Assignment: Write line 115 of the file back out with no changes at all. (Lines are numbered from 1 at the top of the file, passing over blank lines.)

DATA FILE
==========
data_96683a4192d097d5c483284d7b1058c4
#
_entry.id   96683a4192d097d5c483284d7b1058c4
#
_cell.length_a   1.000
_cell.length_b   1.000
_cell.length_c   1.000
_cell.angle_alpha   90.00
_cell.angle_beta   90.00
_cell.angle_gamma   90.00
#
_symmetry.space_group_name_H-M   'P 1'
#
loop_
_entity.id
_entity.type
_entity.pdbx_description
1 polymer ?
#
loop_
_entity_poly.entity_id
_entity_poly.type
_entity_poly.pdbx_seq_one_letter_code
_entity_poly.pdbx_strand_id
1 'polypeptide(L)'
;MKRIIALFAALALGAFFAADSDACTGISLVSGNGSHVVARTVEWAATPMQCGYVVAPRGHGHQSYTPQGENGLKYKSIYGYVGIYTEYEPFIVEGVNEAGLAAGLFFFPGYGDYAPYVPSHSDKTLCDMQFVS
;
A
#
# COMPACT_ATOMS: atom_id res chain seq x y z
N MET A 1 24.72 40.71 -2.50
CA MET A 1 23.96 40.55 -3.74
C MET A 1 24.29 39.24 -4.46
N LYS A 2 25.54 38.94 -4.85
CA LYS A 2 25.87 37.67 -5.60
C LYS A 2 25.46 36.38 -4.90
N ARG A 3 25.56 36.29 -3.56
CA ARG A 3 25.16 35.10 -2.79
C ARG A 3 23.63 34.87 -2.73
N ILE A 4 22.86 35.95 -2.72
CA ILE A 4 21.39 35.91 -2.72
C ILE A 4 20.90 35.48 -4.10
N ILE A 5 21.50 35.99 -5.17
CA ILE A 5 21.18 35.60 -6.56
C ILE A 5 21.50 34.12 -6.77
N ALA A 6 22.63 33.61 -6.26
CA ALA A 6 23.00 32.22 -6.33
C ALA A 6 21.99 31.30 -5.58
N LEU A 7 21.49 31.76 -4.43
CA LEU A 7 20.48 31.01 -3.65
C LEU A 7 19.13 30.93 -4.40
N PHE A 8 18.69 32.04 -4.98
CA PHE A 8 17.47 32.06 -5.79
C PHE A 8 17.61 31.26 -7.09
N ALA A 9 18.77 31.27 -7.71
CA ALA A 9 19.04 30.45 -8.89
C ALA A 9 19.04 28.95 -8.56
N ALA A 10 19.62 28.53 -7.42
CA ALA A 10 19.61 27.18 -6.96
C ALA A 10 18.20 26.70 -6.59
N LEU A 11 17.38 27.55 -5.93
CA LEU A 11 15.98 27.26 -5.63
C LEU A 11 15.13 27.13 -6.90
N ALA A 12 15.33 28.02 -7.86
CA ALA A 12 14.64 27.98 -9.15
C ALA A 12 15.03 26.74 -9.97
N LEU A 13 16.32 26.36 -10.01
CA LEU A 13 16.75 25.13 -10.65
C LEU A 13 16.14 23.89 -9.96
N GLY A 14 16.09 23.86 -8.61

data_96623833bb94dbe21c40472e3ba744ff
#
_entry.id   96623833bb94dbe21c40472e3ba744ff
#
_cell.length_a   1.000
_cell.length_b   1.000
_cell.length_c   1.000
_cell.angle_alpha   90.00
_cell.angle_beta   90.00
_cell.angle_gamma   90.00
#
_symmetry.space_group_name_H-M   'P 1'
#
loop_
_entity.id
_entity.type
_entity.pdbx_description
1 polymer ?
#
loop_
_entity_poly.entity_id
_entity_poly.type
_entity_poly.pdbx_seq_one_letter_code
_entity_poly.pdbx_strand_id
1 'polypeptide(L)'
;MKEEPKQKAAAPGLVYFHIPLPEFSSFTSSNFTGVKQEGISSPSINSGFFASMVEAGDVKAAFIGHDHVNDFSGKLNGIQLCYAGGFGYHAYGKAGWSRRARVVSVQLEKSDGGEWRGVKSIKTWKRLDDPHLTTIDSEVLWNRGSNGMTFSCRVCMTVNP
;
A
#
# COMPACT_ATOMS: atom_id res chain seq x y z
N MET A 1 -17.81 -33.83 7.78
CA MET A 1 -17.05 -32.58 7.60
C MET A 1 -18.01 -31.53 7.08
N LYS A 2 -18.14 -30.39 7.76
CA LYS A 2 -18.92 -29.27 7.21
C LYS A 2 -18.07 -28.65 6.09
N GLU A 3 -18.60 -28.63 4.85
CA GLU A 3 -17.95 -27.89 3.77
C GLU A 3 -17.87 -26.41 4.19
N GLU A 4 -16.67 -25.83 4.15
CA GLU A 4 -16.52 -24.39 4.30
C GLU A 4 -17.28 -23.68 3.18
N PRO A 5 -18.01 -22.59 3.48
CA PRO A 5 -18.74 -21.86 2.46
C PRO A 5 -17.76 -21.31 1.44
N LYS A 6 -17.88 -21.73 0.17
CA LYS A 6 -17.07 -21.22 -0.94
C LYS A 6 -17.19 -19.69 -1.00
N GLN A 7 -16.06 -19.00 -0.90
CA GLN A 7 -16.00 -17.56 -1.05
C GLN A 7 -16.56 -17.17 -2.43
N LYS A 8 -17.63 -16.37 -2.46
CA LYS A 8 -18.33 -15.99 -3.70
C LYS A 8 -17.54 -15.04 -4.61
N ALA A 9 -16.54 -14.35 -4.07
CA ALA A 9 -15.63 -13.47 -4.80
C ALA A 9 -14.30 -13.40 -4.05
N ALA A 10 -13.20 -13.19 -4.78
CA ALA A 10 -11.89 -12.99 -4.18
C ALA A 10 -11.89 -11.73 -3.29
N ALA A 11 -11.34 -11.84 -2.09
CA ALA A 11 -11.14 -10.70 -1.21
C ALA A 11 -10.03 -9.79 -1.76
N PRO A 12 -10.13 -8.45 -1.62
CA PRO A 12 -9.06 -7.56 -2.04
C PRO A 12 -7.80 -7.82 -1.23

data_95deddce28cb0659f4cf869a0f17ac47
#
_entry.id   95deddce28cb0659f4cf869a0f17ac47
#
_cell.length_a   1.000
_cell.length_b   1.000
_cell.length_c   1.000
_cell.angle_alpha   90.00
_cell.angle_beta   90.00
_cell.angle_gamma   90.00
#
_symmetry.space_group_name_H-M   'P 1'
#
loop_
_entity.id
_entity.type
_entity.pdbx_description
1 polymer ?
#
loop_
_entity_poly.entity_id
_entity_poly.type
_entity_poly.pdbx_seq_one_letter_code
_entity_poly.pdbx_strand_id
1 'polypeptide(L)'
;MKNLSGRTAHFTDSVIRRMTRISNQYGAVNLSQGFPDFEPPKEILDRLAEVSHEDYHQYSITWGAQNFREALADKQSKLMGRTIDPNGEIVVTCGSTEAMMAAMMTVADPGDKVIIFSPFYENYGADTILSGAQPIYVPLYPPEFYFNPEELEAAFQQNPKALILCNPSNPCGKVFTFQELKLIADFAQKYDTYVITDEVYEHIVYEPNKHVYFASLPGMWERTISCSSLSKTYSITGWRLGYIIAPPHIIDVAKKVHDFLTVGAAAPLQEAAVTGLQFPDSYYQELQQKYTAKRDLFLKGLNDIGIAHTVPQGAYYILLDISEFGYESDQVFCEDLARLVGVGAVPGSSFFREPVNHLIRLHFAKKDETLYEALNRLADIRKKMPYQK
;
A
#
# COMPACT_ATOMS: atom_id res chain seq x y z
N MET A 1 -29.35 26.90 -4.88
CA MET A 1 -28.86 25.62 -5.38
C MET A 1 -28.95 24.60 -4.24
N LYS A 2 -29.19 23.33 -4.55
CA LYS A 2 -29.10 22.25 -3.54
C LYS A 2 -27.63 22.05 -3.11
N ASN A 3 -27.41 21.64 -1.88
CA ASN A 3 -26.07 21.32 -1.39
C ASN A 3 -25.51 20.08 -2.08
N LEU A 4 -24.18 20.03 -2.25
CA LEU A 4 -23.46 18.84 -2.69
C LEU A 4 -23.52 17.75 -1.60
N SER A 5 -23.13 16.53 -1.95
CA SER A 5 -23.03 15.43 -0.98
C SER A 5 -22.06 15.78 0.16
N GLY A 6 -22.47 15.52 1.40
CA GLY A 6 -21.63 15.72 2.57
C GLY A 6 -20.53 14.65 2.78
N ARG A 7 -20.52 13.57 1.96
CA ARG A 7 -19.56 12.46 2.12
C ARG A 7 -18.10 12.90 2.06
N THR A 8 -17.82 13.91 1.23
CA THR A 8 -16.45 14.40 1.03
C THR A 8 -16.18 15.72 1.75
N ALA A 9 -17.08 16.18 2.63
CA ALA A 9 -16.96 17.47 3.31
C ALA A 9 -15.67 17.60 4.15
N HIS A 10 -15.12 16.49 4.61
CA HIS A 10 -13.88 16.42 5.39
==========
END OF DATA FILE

C PRO A 5 -17.76 -21.31 1.44